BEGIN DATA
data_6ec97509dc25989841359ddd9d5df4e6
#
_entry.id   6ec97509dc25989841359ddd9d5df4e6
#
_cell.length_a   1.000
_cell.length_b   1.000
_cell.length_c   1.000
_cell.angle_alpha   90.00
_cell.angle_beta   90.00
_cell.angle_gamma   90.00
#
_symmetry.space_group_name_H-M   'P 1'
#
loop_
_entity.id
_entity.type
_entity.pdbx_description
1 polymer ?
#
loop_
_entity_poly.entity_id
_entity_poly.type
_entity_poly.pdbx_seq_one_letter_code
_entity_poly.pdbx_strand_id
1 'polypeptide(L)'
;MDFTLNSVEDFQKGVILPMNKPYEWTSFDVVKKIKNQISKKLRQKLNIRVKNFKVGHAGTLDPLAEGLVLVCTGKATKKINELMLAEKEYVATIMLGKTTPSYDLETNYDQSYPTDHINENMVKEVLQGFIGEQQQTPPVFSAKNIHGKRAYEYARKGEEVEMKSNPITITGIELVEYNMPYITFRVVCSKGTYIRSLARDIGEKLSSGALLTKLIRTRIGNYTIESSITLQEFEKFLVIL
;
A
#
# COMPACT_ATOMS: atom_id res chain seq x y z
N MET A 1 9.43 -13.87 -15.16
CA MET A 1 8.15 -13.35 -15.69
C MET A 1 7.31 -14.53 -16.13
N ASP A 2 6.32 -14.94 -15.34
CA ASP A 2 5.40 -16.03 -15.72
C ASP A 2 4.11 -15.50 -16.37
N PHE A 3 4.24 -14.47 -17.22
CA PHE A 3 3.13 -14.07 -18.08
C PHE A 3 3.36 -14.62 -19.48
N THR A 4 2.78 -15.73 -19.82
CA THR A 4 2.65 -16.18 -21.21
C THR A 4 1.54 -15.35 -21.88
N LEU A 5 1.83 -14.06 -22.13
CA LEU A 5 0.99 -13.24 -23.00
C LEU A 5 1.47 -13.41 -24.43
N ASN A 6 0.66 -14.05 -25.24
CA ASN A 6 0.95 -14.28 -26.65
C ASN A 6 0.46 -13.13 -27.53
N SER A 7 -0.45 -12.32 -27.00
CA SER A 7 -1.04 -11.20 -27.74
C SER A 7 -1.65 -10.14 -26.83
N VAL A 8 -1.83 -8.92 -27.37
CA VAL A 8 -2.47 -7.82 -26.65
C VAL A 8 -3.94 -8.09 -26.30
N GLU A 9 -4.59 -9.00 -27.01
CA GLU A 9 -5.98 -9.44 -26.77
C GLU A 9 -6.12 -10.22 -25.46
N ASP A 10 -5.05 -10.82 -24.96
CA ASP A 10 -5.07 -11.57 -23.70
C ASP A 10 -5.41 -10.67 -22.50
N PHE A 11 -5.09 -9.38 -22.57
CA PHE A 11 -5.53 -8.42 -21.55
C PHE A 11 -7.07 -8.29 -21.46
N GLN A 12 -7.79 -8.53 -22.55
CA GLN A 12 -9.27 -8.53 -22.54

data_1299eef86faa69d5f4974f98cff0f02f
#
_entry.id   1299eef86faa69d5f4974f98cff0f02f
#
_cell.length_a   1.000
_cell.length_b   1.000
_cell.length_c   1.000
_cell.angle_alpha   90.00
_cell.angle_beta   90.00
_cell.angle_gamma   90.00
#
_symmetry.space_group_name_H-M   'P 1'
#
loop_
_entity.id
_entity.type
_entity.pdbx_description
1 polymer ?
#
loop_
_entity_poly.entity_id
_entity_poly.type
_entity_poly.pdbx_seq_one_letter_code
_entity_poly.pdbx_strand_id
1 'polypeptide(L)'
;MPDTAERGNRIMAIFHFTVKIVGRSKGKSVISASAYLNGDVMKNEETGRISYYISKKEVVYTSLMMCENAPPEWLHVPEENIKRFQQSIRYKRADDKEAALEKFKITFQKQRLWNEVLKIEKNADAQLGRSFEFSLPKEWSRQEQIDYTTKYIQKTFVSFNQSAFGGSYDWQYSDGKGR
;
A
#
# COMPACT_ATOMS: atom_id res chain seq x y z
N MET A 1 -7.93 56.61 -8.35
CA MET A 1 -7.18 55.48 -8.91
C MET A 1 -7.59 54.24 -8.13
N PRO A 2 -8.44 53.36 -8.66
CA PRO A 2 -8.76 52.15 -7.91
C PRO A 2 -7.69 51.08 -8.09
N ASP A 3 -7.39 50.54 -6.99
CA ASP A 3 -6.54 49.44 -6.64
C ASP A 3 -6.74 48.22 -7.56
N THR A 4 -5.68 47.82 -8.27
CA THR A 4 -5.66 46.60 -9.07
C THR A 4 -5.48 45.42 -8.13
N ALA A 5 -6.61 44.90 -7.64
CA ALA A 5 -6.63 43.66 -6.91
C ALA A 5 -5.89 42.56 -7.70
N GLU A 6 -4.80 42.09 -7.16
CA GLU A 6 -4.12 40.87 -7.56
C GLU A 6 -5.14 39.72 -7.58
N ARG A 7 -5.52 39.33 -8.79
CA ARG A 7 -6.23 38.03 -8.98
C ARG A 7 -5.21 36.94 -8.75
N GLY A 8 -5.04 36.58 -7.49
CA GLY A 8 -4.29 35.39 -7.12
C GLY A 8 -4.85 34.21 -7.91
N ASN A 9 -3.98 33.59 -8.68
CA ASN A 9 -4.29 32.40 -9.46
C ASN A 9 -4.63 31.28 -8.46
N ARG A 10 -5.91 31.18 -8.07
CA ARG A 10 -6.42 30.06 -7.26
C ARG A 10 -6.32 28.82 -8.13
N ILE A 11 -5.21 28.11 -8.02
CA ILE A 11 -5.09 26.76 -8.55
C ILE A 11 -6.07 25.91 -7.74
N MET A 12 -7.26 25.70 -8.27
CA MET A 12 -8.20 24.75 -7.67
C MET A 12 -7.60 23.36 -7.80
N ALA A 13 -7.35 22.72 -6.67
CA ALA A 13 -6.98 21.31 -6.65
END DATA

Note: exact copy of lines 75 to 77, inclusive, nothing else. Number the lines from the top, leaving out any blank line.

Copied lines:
_cell.angle_gamma   90.00
#
_symmetry.space_group_name_H-M   'P 1'